Ohio State redshirt senior Keyshawn Woods (32) brings the ball down court in the second half of the game against Iowa on Feb. 26. Ohio State won 90-70. Credit Cori Wade | Lantern Photographer

Ohio State did not have much help from Kaleb Wesson when the Buckeyes played Purdue on Jan. 23. The sophomore forward scored six points, making 1-of-4 from the field with three rebounds before being relegated to the bench with five fouls after 16 minutes of play.

The Buckeyes will not have that option when they play the Boilermakers for the final time in the regular season on Sunday.

Ohio State announced Friday that Wesson has been suspended for a violation of athletic department policy. The timetable for the suspension was not disclosed, but head coach Chris Holtmann said the Buckeyes’ leading scorer and rebounder will return this season.

Holtmann said that Saturday’s game against Purdue became even more difficult without the ability to use Wesson.

“It’s a great challenge anyway,” Holtmann said. “Obviously it’s a great challenge when you don’t have a player like Kaleb, who has really had a tremendous season.”  

Projected Starters

Ohio State (18-10, 8-9 Big Ten)

G — C.J. Jackson — Senior, 12.3 ppg, 4.2 rpg, 3.5 apg

G — Keyshawn Woods — Redshirt senior, 6.8 ppg, 2.8 rpg, 2.5 apg

G — Luther Muhammad — Freshman, 8.6 ppg, 2.9 rpg, 1.9 apg

F — Justin Ahrens — Freshman, 3.5 ppg, 1.4 rpg, 0.3 apg

F — Andre Wesson — Junior, 8.9 ppg, 4.8 rpg, 1.7 apg

Purdue (21-7, 14-3 Big Ten)

G — Carsen Edwards — Junior, 23.4 ppg, 3.5 rpg, 3.1 apg

G — Ryan Cline — Senior, 11.9 ppg, 2.8 rpg, 3.3 apg

G — Nojel Eastern — Sophomore, 7.3 ppg, 5.6 rpg, 2.4 apg

F — Grady Eifert — Senior, 5.4 ppg, 5.0 rpg, 1.5 apg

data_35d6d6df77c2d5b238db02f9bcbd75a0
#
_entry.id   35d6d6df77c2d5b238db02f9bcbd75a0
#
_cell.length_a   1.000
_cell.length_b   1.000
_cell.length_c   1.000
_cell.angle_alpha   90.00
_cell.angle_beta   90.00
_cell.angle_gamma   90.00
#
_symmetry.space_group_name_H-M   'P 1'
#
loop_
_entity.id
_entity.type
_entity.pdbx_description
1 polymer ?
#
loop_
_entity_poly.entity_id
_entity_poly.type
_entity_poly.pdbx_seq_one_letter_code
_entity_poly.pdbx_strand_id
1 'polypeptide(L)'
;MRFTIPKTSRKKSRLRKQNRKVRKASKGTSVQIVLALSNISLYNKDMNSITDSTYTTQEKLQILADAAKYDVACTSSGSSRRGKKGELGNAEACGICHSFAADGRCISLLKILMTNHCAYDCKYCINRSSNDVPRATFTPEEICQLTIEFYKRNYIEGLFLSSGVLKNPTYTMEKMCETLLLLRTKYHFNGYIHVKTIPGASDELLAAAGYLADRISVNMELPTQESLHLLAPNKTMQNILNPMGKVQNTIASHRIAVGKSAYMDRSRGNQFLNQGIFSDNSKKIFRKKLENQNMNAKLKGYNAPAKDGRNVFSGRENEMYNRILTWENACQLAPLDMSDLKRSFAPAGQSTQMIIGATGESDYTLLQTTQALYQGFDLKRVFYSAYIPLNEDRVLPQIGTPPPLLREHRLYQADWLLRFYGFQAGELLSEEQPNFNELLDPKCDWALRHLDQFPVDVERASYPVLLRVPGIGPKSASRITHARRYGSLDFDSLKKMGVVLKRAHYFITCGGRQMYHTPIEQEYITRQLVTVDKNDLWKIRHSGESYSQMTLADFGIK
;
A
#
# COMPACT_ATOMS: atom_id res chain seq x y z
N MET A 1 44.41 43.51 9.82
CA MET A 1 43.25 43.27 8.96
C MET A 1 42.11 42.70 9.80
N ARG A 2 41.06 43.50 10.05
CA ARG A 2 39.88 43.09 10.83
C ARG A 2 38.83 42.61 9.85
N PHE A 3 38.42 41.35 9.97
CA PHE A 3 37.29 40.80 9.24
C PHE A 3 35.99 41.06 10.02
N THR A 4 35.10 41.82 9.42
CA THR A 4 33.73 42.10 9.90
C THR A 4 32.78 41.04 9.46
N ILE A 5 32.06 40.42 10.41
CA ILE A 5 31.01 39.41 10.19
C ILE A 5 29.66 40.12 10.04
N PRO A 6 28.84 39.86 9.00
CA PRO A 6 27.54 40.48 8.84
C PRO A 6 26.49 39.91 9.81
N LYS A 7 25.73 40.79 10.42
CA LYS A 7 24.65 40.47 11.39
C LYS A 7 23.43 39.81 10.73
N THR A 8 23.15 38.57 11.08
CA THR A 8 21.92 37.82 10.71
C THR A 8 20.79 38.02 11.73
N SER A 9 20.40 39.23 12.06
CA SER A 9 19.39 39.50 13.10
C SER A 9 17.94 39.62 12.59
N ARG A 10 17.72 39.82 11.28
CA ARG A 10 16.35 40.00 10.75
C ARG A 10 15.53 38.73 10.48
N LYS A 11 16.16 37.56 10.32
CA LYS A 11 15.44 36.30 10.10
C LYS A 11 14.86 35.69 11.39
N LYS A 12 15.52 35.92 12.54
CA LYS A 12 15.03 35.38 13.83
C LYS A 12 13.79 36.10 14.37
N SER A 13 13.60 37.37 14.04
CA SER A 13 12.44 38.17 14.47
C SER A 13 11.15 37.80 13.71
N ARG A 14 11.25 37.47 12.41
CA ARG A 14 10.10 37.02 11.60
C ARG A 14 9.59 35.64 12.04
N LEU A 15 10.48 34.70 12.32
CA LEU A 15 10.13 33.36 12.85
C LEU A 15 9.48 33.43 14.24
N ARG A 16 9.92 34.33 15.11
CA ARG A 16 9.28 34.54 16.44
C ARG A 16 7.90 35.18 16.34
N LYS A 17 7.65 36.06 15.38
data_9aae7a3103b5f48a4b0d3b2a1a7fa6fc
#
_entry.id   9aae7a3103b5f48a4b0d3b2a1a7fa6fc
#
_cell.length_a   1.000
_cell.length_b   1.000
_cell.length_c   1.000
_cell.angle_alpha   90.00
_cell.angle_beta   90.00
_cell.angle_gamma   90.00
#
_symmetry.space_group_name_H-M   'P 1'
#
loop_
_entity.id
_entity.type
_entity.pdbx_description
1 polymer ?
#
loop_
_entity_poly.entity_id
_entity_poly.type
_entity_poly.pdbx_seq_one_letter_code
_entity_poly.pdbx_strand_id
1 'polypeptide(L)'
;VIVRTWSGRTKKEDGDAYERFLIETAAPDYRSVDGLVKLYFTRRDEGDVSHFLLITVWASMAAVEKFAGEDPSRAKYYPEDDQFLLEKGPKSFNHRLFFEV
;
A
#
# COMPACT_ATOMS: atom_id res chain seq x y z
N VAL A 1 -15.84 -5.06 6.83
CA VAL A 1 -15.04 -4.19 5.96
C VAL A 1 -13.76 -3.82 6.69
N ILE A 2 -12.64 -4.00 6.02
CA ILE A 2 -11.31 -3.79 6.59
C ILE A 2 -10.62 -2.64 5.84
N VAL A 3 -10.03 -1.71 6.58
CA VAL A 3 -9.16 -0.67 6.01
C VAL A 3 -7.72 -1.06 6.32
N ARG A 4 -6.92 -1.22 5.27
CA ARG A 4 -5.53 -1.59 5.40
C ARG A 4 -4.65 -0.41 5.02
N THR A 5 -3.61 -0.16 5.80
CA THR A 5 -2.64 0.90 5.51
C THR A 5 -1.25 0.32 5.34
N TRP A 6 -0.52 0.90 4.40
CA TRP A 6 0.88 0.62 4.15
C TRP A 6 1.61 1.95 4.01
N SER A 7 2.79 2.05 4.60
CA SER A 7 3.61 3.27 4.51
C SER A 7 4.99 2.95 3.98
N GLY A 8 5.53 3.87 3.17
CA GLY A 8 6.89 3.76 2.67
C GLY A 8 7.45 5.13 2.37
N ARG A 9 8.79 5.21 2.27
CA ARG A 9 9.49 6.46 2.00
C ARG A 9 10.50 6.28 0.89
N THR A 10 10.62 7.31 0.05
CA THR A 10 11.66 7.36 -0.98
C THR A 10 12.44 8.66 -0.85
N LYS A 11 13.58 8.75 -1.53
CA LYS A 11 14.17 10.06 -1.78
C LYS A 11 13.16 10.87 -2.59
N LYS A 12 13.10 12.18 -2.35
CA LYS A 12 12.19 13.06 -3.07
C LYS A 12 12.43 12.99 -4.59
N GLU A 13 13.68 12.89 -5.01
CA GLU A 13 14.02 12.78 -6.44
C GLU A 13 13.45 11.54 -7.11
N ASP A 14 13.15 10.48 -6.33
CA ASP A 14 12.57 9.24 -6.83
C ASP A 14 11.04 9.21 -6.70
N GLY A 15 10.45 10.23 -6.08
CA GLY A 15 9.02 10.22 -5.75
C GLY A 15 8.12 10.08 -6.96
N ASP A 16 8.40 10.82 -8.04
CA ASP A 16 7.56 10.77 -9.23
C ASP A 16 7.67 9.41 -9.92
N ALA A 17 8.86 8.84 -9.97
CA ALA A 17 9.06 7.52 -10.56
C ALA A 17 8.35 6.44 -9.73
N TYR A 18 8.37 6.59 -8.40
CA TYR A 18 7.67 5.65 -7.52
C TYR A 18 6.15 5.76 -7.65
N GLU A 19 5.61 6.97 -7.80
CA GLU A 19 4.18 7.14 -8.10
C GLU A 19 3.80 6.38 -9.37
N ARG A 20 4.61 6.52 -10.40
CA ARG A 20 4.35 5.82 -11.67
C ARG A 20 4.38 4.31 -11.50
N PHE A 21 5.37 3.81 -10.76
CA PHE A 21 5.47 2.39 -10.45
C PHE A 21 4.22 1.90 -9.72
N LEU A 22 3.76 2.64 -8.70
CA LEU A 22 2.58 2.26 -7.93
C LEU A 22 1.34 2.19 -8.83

C — Matt Haarms — Sophomore, 8.8 ppg, 5.4 rpg, 1.1 apg

Ohio State had a chance to succeed in its previous game against the Boilermakers. After trailing by as many as 14 in the second half, sophomore guard Musa Jallow hit a 3 with 10:18 left in the game, cutting the Buckeyes’ deficit to two points.

Redshirt senior guard Keyshawn Woods remembers much of that success coming from the small-ball looks Ohio State gave Purdue, saying the defense stepped up, leading to successful trips on the offensive end.

Woods said this was something that can be replicated.

“We are going to fight,” Woods said. “We prefer to have Kaleb. We would much rather have our big fella, but if we have to play small ball, that’s what we are going to do.”

However, size was a factor against Purdue in their first matchup. Facing a team that is No. 3 in the Big Ten in rebound margin, the Boilermakers out-rebounded Ohio State 30 to 23 on Jan. 23 with senior forward Grady Eifert leading the team with six.

Without Wesson in the middle, who the head coach describes as the only player that had the positional size and length on Ohio State’s roster, Holtmann said he still does not want to play 40 minutes of small ball.

But he said, without what many refer to as the anchor of the Ohio State offense, he expects the Boilermakers to press out more, unlike what Iowa did on Tuesday when the Buckeyes secured their first ranked win of the season.

Really, Holtmann does not know what his team is going to look like with Wesson, who has not missed a game this season, off the court.

“There are a lot of dynamics that are hard to project when you pull a guy out of your lineup like that,” Holtmann said.

When the Buckeyes faced the Boilermakers in January, Purdue junior guard Carsen Edwards continued his offensive success, leading the team with 27 points on 6-for-16 shooting and making 11-of-13 from the foul line.

Despite Edwards coming in averaging 23.4 points per game, which leads the Big Ten and is No. 11 in the country, Holtmann said he is more worried about the team as a whole.

“I think they get unfairly judged like it’s Carsen Edwards and everybody else, but they have some really, really good players around those guys that I think command a lot of attention,” Holtmann said.

Purdue comes into Saturday’s game against Ohio State winners of 12 of its past 13 games, carrying a four-game win streak.

But the Buckeyes’ 20-point win against No. 22 Iowa gave Woods the blueprint of what it will take to be successful against the Boilermakers, even without one of their primary contributors.

“We are not finished. We still got three games left in our regular season and we need to bring that same energy, that same effort that we had at Iowa and bring it to Purdue and Northwestern and Wisconsin,” Woods said. “We are not finished as all. We still got work to do.”

Ohio State will take on No. 14 Purdue in West Lafayette, Indiana at 2 p.m. Saturday.